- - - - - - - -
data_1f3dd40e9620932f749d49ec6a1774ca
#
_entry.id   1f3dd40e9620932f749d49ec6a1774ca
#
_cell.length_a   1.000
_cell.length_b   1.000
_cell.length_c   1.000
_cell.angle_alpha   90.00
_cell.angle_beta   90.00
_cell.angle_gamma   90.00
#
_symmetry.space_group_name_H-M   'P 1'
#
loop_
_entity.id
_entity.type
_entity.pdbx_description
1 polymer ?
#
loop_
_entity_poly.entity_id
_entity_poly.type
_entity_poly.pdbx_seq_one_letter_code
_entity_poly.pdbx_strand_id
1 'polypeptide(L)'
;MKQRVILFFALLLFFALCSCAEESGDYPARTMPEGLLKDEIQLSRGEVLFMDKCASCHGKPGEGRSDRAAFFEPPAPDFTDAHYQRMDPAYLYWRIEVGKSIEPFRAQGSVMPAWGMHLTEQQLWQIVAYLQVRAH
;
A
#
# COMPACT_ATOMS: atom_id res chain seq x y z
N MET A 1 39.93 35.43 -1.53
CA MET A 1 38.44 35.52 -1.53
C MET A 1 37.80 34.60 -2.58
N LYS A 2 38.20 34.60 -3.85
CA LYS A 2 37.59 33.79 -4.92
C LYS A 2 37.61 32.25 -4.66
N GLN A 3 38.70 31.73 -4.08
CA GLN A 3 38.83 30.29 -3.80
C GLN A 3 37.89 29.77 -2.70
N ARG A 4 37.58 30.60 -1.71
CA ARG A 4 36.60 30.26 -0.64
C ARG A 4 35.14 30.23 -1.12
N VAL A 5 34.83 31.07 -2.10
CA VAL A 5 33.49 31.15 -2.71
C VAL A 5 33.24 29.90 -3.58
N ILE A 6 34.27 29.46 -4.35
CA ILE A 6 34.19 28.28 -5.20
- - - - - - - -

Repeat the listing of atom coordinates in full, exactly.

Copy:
data_1f3dd40e9620932f749d49ec6a1774ca
#
_entry.id   1f3dd40e9620932f749d49ec6a1774ca
#
_cell.length_a   1.000
_cell.length_b   1.000
_cell.length_c   1.000
_cell.angle_alpha   90.00
_cell.angle_beta   90.00
_cell.angle_gamma   90.00
#
_symmetry.space_group_name_H-M   'P 1'
#
loop_
_entity.id
_entity.type
_entity.pdbx_description
1 polymer ?
#
loop_
_entity_poly.entity_id
_entity_poly.type
_entity_poly.pdbx_seq_one_letter_code
_entity_poly.pdbx_strand_id
1 'polypeptide(L)'
;MKQRVILFFALLLFFALCSCAEESGDYPARTMPEGLLKDEIQLSRGEVLFMDKCASCHGKPGEGRSDRAAFFEPPAPDFTDAHYQRMDPAYLYWRIEVGKSIEPFRAQGSVMPAWGMHLTEQQLWQIVAYLQVRAH
;
A
#
# COMPACT_ATOMS: atom_id res chain seq x y z
N MET A 1 39.93 35.43 -1.53
CA MET A 1 38.44 35.52 -1.53
C MET A 1 37.80 34.60 -2.58
N LYS A 2 38.20 34.60 -3.85
CA LYS A 2 37.59 33.79 -4.92
C LYS A 2 37.61 32.25 -4.66
N GLN A 3 38.70 31.73 -4.08
CA GLN A 3 38.83 30.29 -3.80
C GLN A 3 37.89 29.77 -2.70
N ARG A 4 37.58 30.60 -1.71
CA ARG A 4 36.60 30.26 -0.64
C ARG A 4 35.14 30.23 -1.12
N VAL A 5 34.83 31.07 -2.10
CA VAL A 5 33.49 31.15 -2.71
C VAL A 5 33.24 29.90 -3.58
N ILE A 6 34.27 29.46 -4.35
CA ILE A 6 34.19 28.28 -5.20